Main Description
The postwar period in Australian history was rife with critical debate over notions of nation-building, multiculturalism, and internationalization.Australian Post-War Documentary Filmtackles these issues in a considered, wide-ranging analysis of three types of documentaries: governmental, institutional, and radical. Charting the rise of progressive film culture, this volume critiques key films of the era, includingThe Back of Beyond, and retells film history by placing these documentaries in an international context. "A significant contribution to documentary history, the history of left-wing thought in the West, and Australian studies."Ian Henderson, Editor ofStudies in Australasian Cinema "Deane Williams re-evaluates Australian documentary film production after World War II, positioning it as part of an international left culture which can embrace producers as different as the Realist Film Unit, Cecil Holmes, John Heyer and Maslyn Williams. He invites readers on an always enlightening and often exciting journey through a complex web of people and films and events, to view Australian culture through the documentary film 'arc of mirrors'."Ina Bertrand, University of Melbourne "Australian Postwar Documentary Film: An Arc ofMirrorsis a thoroughly and painstakingly researched study of its subject, which draws upon a wealth of new oral and other forms of historical resource related to the Australian labour movement and associated film-making."Ian Aitken, De Montfort University "With erudition and insight, Deane Williams in this book reconstructs a previously obscured era of documentary cinema in Australia, shedding light on the network of affiliations and associations that underlay the making of a cluster of compelling, politically charged documentary films in the postwar era. . . . This is an immensely thoughtful and timely contribution to the growing literature on the history of documentary cinema."Charles Wolfe, University of California, Santa Barbara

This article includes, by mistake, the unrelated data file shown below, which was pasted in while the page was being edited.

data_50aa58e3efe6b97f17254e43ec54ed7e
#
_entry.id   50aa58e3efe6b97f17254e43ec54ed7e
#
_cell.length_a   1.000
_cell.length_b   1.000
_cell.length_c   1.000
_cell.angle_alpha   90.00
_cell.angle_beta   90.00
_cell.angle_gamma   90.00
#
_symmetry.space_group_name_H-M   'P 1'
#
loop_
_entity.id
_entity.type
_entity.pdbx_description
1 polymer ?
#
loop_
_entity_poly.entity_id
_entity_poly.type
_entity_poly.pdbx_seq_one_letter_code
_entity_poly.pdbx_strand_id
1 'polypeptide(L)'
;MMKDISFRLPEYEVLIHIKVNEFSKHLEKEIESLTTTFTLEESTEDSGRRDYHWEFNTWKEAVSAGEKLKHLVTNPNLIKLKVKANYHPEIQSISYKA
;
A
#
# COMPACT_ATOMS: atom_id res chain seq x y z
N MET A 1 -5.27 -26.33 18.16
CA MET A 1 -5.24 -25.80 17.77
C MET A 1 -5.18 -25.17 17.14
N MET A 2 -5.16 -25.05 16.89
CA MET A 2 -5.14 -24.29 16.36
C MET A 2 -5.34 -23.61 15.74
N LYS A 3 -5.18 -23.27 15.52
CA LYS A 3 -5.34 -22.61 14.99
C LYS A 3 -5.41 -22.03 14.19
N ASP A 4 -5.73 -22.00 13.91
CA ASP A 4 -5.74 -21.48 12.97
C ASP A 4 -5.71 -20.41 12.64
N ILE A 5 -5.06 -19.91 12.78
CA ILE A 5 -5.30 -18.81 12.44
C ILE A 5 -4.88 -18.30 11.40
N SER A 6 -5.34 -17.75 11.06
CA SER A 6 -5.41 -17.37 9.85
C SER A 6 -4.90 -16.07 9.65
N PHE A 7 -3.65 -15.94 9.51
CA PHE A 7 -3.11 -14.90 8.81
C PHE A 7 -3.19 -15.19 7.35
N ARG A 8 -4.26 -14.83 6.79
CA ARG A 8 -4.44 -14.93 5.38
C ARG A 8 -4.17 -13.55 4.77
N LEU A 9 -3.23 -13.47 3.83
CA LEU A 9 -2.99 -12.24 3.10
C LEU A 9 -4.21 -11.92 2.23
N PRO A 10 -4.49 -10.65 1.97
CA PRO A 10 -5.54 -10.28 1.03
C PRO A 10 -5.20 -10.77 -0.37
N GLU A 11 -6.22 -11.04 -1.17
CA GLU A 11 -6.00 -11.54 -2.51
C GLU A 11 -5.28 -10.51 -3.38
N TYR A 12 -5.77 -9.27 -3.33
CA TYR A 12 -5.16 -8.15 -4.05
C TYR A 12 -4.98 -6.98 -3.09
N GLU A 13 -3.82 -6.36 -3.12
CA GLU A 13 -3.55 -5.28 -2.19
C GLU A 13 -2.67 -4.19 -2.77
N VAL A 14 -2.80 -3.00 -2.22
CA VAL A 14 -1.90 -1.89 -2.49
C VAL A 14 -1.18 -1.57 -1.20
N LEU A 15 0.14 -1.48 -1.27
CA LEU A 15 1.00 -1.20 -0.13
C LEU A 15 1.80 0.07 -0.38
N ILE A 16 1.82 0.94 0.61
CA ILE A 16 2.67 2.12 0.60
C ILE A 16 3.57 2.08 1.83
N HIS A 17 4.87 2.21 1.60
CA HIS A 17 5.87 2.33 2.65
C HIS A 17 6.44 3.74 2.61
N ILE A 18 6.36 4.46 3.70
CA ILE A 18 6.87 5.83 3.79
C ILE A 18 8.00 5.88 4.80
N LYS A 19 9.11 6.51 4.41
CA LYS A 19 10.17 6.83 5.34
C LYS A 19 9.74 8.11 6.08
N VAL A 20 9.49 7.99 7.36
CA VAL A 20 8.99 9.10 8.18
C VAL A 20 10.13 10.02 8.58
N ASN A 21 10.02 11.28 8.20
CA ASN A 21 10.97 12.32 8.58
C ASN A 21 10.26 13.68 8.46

Main Description
This book is, at one level, a selective history of Australian documentary film in the immediate post-war years. At another level it is a sketch of an internationalist progressive film culture in the same place and period. It examines some landmark films in Australian Film History, including Three in One, The Back of Beyond and Mike and Stefani and places these important works in an international context. In this groundbreaking work of film history Deane Williams proposes that, while these films have been understood as inferior remakes of "overseas" written, theatrical and filmic texts, these films are evidence of an Australian film culture that was a key participant in an international network of documentary practice and criticism. Book jacket.
Unpaid Annotation
The post-war period in Australian cultural history sparked critical debate over notions of nationbuilding, multiculturalism and internationalization. Australian Post-war Documentary Film tackles all these issues in a considered and wide-ranging analysis of government, institutional and also radical documentaries. On one level, the book is a selective history of Australian documentary film in the immediate post-waryears. It also charts the rise of a progressive film culture.
Table of Contents
List of Illustrationsp. 6
Acknowledgementsp. 7
Prefacep. 9
Introduction: Grierson Diminishedp. 11
A Realist Film Unit and Association in Australiap. 21
Cecil Holmes's Folk Politics: The Intertextuality of Three in Onep. 51
John Heyer's International Perspective: The Overlanders, The Valley is Ours, The Back of Beyondp. 83
The Neo-Realism of Mike and Stefanip. 113
Settler Journeysp. 141
Filmographyp. 153
Referencesp. 157
Table of Contents provided by Ingram. All Rights Reserved.